Beowulf: Written Oral Literature
Beowulf, transcribed by Christian monks around the eighth century, is originally an oral piece of literature meant to be performed. To keep the listener interested in the piece and to make it easier to remember and retell, Beowulf uses the conventions of kennings, alliteration, and hyperbole to tell the tale of Beowulf. These devices are used to make the tale easier to remember and more appealing to both the performer and listener. The poet who transcribed Beowulf for his Christian audience keeps these conventions intact to preserve the feel of an oral work.
The first of these poetic conventions is a metaphorical compound word or phrase used especially in Old English and Old Norse poetry, called a kenning. This type of metaphor is used as a substitution for the usual name of a person or thing. The epic Beowulf uses two different types of kennings to help prevent constant repetition of names. The first type of kenning simply substitutes a title for the person’s name. So instead of constantly saying Beowulf the orator uses such kennings as “the Geatish hero,” “son of Ecgtheow,” and “the Lord of the Seamen.” The ways in which Beowulf is referred to are simple examples of kennings, but Beowulf also uses more metaphorical kennings to prevent repetition.
The second type of kenning in Beowulf is formed by creating a phrase composed of two nouns, that describe a characteristic of the original noun. These kennings then give quick, vivid descriptions of the original noun without having to restate it. Without over using the word sea or ocean, the poet uses “swan’s-road” (Beowulf ll 200) or “whale-road” (ll 10) to give a clear mental picture of a place where these water creatures would travel. The poet who transcribed this traditional story also keeps many other kennings. The sun is referred to as the “sky’s candle” (ll 1571) or “heaven’s gem,” (ll 2072) both giving clear images of a bright light in the sky. Grendel is also referred to by his own set of kennings, such as “corpse-maker,” (ll 276) and “God-cursed” (ll711) to show his destructive power. In just two words, “steel-hail” (ll 3116) the author quickly shows the danger of being assaulted by incoming arrows.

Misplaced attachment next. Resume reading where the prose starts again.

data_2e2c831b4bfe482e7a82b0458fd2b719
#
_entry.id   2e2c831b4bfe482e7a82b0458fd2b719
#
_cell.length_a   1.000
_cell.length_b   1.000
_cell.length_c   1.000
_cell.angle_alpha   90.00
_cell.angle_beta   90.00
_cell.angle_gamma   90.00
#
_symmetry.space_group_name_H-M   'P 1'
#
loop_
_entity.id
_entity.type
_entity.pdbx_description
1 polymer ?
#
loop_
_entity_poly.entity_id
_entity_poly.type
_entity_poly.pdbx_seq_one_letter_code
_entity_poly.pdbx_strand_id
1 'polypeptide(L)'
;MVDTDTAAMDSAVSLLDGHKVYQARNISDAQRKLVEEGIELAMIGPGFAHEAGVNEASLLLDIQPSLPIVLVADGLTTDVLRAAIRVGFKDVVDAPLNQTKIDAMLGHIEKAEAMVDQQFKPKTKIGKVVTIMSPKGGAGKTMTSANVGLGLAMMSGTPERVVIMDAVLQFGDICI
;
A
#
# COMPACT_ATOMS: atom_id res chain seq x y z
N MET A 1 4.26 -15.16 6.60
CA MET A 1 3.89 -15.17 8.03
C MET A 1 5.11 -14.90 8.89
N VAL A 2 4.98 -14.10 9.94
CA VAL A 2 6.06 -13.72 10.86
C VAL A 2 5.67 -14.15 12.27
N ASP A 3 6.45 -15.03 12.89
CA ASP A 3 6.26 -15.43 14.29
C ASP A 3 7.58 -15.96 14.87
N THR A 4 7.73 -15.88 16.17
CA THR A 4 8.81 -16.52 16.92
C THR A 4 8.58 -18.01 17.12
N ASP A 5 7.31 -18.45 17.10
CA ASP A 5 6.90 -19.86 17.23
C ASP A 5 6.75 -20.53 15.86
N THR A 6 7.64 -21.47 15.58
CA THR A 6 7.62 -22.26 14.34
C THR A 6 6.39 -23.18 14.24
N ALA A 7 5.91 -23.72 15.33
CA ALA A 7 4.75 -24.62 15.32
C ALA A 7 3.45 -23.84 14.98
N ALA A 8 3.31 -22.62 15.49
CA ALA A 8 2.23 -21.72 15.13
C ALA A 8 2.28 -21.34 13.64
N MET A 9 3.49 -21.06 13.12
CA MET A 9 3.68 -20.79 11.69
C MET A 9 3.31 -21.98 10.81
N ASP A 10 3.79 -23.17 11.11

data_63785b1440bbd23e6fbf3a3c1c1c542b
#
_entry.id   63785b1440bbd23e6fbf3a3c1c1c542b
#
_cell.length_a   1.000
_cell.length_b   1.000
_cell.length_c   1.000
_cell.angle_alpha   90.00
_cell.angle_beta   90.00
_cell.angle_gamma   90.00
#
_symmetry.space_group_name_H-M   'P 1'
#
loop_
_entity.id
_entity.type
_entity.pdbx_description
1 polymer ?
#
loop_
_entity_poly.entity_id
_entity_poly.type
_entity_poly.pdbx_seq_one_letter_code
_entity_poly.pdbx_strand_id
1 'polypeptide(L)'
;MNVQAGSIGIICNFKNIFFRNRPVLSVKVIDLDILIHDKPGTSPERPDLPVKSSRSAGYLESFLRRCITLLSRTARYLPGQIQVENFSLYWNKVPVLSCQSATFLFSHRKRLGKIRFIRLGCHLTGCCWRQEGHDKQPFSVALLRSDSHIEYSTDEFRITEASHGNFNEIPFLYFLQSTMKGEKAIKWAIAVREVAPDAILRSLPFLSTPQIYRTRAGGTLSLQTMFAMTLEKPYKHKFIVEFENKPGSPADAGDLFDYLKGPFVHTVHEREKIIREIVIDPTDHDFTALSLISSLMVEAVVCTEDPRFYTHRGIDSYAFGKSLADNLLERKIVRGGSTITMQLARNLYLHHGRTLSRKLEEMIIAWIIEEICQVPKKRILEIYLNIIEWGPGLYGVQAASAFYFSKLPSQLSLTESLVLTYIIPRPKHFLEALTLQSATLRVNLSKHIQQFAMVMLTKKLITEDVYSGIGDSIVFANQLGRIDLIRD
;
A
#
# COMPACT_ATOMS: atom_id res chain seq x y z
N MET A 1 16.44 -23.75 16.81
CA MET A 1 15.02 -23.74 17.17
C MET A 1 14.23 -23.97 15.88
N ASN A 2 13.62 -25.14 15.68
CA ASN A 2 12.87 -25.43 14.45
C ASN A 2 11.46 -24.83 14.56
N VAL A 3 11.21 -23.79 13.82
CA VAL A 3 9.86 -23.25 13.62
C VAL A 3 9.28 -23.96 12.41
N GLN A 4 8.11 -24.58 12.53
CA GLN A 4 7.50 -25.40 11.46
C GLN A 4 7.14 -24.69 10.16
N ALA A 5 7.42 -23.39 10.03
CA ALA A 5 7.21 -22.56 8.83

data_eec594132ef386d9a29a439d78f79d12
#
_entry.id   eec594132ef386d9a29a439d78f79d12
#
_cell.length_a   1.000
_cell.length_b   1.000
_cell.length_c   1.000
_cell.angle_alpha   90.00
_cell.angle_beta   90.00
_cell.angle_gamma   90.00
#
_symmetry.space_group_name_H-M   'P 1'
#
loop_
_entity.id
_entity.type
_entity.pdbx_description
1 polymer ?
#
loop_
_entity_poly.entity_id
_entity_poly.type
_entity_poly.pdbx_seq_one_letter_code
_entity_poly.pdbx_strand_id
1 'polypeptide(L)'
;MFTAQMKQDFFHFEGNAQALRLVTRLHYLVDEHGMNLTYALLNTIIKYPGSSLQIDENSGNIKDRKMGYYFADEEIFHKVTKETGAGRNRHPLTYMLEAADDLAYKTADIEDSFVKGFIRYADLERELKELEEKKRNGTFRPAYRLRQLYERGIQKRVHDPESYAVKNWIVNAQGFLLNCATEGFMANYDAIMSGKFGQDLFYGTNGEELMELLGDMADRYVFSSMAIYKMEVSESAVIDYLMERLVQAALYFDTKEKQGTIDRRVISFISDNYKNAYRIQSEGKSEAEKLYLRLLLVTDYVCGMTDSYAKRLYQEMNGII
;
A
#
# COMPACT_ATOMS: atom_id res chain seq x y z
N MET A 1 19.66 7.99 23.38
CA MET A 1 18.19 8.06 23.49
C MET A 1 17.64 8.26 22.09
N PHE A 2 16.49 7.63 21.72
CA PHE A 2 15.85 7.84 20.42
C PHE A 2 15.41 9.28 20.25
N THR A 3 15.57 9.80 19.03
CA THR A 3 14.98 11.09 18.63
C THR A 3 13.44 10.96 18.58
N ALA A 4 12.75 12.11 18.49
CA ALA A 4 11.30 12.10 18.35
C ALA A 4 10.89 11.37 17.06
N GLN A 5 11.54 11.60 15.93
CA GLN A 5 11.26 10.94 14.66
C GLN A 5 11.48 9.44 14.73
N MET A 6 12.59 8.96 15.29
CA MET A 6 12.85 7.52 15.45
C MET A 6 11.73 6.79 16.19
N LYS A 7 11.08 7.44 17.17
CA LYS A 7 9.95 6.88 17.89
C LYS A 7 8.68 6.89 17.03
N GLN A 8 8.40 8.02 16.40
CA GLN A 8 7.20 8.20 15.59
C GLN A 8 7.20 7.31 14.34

The second convention used by the author, to make the poem easier to remember and recite, is alliteration. Alliteration is the repetition of usually initial consonant sounds in two or more neighboring words or syllables. As well as making the work easier to memorize, alliteration also gives the work its own rhythm and poetic voice. Excerpts like “he had healed” (ll 829), “God-cursed Grendel” (ll 711), “hard helmet, hasped” (ll 2255) all add to the rhythm of the work. In each of these selections, each word begins with the same letter, and the repetitive consonants give the poem a chanting quality when read aloud. This ritualistic, chanting rhythm adds much to the work without adding any extra lines to memorize, as well as making it easier to remember and recite.
The third convention, hyperbole, or extravagant exaggeration, is used to keep the audience interested, by making the story more interesting to the listener. It is more entertaining to state that Beowulf “renounce[s] sword and the shelter of the broad shield” ( ll 436-7) than to say he is brave. When the poet states Grendel “ripped open the mouth of the building, maddening for blood” (ll 723-4) it makes the monster seem even more horrifying, and the encounter becomes even more tense and gripping to the reader. Boasting is a vital part of the warriors’ ritual before doing battle with an opponent; not only does it lift the warriors’ morale, but it also adds to their fame when a boast can be fulfilled. This exaggeration does more than add to the tone of the poem, it also audibly mirrors the hero’s need to boast before doing battle with the monsters. So, the hyperbole is used to solidify the fact that boasting was a major part of the hero’s deeds.
The kennings, alliteration, and hyperbole all serve different functions within Beowulf to add to the poem’s meaning. These three simple devices affect the tone of the poem as much as the poetry itself. Although the monk who transcribed Beowulf adds Christian elements to make it more palatable for his audience, he does his best to keep the original “flavor” of the text intact. Through keeping the traditional elements of this oral epic, the poet has preserved Beowulf’s culture as well as his story. The poet captures many things that would otherwise never be known about the extinct Geat people. Beowulf can be considered to be long and wordy, but if one allows themselves to experience its vivid kennings, chanting alliteration, and fantastic hyperbole the epic comes alive to reader and listener alike.